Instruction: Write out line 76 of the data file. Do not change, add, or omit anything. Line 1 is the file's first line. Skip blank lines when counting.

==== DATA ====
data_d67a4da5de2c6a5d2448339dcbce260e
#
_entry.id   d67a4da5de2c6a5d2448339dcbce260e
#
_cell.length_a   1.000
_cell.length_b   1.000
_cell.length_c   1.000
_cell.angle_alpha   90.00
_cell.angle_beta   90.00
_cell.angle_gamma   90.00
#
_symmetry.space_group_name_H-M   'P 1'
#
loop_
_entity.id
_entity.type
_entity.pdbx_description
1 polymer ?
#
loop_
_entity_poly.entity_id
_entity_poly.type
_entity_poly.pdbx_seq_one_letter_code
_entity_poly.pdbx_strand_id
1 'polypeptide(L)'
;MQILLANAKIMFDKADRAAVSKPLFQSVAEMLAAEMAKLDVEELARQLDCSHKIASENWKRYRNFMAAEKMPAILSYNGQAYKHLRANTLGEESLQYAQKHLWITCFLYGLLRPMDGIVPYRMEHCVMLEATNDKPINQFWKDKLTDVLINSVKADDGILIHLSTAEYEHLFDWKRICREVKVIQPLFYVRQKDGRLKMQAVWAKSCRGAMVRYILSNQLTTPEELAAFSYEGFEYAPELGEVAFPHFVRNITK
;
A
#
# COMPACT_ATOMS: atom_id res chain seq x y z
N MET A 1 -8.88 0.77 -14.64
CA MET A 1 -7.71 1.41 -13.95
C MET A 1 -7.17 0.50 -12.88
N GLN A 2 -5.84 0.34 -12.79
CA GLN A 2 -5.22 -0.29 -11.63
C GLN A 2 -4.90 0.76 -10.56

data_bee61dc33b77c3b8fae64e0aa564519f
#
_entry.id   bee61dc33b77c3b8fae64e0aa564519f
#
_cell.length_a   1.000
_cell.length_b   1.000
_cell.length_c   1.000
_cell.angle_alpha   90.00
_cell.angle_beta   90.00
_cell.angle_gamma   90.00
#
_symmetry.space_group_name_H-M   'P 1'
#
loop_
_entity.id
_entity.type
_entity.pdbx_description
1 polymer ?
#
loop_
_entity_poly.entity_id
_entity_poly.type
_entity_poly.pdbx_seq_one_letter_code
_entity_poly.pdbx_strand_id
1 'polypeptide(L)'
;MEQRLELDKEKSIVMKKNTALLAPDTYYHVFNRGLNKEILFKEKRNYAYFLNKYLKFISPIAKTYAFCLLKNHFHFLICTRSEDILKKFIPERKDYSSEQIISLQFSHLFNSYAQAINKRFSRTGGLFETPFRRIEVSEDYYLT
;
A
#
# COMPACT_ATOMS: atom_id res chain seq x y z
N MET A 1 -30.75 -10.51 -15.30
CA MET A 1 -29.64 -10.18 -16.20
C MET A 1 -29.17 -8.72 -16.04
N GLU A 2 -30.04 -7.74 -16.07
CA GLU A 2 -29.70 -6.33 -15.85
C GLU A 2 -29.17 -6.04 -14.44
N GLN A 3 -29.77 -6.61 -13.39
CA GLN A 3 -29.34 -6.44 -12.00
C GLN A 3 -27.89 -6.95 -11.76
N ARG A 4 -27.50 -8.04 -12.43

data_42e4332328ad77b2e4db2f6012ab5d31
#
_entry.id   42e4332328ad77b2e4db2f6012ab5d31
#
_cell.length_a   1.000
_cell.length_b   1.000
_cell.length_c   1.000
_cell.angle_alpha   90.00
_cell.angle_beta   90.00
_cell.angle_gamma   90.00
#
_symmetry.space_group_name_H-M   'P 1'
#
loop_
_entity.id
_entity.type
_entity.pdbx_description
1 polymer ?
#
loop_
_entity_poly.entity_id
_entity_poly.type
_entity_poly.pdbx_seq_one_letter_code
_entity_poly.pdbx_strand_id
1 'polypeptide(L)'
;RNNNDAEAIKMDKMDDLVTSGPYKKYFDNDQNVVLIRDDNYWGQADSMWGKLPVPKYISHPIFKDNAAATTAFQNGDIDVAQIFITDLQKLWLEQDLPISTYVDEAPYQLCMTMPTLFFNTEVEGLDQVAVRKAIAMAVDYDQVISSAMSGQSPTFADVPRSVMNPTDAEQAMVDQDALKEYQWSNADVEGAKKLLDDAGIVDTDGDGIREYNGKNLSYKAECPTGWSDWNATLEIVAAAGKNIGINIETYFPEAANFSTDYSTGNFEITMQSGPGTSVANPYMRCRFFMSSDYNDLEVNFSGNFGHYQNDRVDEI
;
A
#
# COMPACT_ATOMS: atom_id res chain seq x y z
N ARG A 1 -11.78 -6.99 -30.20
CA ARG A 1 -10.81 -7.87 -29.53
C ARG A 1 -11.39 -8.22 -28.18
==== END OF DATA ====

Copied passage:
N ARG A 4 -27.50 -8.04 -12.43